Civil Engineering ETDs

Publication Date

7-1-2016

Abstract

Traffic is one of the key inputs in pavement design. The pavement Mechanistic-Empirical (ME) design allows three different types of input level of traffic data based on the availability of the data. They are: site specific data (Level 1), regional data (Level 2), and the national data (Level 3). Level 1 inputs (e.g., load magnitude, configuration, and frequency) are generated from Weigh-in-Motion (WIM) station installed in each site. However, it is not always practically possible to install WIM station due to high cost of WIMs. Therefore, often time the designers have to rely on the Level 2 or Level 3 traffic data. But it is not known yet how good the national data or the regional data compared to New Mexico's site specific data in predicting interstate pavement performances. To this end, this study examines the effects of different levels of traffic inputs on predicted pavement distresses in New Mexico. Two major interstate highways were considered in this study: Interstate-40 (I-40) and Interstate-25 (I-25). Site-specific inputs were developed using installed WIM stations at the pavement sites. WIM data was analyzed using an advanced and updated software developed by the UNM researchers. Traffic data were simulated through the ME design software for predicting pavement performances. Results show that axle load spectra (ALS) and lane distribution have a great influence on predicted interstate pavement performance. Vehicle class distribution (VCD), directional distribution, and standard deviation of lateral wander have a moderate impact on pavement performance. Monthly adjustment factor, axles per vehicle, axle spacing, and operational speed have very little effect on the predicted pavement performance. On the other hand, predicted pavement performance is insensitive to hourly distribution and wheelbase distribution. Hence, regional traffic data were developed from ten site specific data using both arithmetic average and clustering methods. Since, ALS and VCD are two inputs which affect the predicted distresses significantly, these two values were considered for this case. Finally, using the regional inputs, the national inputs, and the site-specific inputs of VCD and ALS, pavement ME predicted performances were determined. Results show that predicted performance by the cluster data are much closer to those by the site-specific data. Performance generated by the ME default values are significantly different from those generated by the site-specific or cluster values. When comparing performance by the ME design default to those by the statewide average data, the ME design default VCD produces less error than the ALS. Therefore, this study recommends using clustered data or site-specific WIM data instead of ME default or statewide average value. In addition, a guideline was successfully established to select appropriate axle load spectra inputs based on vehicle class data.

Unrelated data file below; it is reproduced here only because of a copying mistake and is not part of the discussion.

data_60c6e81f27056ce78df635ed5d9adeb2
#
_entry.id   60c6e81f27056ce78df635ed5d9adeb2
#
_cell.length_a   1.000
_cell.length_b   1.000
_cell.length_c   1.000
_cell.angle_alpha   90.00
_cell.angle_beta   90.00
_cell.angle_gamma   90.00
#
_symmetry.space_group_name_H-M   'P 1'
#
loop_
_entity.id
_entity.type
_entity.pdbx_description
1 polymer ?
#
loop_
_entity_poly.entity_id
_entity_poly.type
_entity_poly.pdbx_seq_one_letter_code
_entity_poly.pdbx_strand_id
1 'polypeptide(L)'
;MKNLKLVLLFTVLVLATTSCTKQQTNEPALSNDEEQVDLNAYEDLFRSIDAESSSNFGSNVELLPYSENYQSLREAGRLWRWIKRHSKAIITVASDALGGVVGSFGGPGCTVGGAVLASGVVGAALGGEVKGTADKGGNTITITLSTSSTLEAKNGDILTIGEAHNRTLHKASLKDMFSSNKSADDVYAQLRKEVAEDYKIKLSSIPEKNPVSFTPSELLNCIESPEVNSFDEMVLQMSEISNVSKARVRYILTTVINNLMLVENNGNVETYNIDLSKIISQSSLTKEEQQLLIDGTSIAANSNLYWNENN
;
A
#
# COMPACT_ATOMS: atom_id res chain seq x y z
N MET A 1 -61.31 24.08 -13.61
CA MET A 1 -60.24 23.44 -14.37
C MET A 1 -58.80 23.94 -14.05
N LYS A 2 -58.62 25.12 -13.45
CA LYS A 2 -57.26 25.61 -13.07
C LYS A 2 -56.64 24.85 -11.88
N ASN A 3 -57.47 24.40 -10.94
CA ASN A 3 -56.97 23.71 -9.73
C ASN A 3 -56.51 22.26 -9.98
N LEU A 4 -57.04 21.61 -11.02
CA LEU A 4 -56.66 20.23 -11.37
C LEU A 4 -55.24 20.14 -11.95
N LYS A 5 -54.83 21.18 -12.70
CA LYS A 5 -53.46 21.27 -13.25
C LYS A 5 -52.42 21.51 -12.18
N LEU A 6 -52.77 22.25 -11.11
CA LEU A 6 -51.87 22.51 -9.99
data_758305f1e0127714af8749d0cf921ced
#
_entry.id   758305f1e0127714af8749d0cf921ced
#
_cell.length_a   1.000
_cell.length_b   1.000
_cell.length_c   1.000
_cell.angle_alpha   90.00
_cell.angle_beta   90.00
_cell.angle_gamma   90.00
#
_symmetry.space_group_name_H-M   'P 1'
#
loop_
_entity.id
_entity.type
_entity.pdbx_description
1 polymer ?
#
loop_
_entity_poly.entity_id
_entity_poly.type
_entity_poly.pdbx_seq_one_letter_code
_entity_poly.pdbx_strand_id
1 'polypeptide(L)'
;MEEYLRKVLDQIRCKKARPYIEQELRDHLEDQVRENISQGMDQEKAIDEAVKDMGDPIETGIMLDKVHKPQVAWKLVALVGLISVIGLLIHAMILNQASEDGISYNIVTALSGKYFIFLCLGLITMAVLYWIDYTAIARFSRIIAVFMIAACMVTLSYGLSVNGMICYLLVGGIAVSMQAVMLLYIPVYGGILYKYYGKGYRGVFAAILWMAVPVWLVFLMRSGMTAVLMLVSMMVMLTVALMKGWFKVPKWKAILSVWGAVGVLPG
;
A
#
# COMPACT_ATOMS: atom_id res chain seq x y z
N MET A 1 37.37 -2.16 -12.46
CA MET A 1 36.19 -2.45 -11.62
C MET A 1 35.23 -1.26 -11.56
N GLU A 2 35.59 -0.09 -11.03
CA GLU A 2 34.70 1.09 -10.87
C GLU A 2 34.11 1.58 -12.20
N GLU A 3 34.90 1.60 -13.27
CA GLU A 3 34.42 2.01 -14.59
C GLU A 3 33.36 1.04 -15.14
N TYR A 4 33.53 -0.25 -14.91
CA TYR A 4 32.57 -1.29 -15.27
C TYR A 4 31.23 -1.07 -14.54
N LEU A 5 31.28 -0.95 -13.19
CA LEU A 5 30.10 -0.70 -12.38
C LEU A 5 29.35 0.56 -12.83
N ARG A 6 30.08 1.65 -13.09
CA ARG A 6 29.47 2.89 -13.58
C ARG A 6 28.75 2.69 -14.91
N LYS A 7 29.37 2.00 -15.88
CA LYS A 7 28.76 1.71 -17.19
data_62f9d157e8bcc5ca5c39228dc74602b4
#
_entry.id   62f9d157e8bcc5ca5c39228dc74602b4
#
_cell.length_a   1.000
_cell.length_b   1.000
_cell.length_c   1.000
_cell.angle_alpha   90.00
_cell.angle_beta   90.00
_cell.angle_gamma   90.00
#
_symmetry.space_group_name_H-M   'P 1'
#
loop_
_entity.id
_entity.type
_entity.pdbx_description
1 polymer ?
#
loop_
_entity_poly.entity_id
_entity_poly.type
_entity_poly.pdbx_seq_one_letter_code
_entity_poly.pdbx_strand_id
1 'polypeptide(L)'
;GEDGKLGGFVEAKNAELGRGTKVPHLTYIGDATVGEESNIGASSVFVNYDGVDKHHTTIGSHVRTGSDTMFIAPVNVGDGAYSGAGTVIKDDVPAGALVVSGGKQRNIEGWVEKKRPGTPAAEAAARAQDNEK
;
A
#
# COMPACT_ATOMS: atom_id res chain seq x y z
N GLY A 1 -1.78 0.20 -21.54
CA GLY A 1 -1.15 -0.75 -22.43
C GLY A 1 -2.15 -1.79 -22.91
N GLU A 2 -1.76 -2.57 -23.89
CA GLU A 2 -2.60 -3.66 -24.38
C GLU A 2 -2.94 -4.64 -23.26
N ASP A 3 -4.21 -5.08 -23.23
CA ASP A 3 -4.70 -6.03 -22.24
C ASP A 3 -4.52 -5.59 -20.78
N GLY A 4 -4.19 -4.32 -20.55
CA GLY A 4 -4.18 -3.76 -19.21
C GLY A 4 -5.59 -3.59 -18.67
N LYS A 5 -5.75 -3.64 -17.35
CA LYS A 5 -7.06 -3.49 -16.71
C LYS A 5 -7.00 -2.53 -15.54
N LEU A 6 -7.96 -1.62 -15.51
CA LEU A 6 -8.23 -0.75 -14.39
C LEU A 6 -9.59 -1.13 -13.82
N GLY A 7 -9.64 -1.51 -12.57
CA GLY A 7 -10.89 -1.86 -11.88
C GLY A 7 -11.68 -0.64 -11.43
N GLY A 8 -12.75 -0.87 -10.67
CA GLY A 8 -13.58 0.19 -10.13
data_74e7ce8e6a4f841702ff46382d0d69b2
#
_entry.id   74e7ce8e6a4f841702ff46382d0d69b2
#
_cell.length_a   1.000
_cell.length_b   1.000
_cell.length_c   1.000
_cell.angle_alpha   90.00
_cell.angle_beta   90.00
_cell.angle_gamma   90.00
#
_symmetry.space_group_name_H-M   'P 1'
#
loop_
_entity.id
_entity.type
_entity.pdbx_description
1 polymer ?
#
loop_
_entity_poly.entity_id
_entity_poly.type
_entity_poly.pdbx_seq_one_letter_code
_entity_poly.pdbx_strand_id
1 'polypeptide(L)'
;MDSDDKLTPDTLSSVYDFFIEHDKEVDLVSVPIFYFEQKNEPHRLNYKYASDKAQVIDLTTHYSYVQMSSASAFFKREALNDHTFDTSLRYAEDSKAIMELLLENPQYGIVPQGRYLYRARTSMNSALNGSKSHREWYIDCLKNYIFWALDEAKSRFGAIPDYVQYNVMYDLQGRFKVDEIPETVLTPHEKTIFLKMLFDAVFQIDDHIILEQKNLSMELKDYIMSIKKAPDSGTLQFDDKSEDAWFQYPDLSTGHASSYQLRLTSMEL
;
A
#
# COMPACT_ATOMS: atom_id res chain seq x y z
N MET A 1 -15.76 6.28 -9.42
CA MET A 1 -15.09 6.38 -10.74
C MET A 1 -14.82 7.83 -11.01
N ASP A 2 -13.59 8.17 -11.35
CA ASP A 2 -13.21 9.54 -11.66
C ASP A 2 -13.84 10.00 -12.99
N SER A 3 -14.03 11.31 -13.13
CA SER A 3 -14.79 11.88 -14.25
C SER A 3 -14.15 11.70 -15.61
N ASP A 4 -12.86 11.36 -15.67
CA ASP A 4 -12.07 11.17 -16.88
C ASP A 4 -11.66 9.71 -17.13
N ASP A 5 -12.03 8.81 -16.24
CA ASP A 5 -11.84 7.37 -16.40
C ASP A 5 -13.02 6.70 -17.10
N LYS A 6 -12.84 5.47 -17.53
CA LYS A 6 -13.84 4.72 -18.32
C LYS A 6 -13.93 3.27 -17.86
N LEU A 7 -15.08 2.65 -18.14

Keywords

Asphalt Pavement, Input Level, Pavement Performance, Weigh-in-Motion, Traffic Load, Cluster Analysis

Sponsors

New Mexico Department of Transportation (NMDOT)

Document Type

Thesis

Language

English

Degree Name

Civil Engineering

Level of Degree

Masters

Department Name

Civil Engineering

First Advisor

Tarefder, Rafiqul

First Committee Member (Chair)

Stormont, John

Second Committee Member

Ng, Tang-Tat

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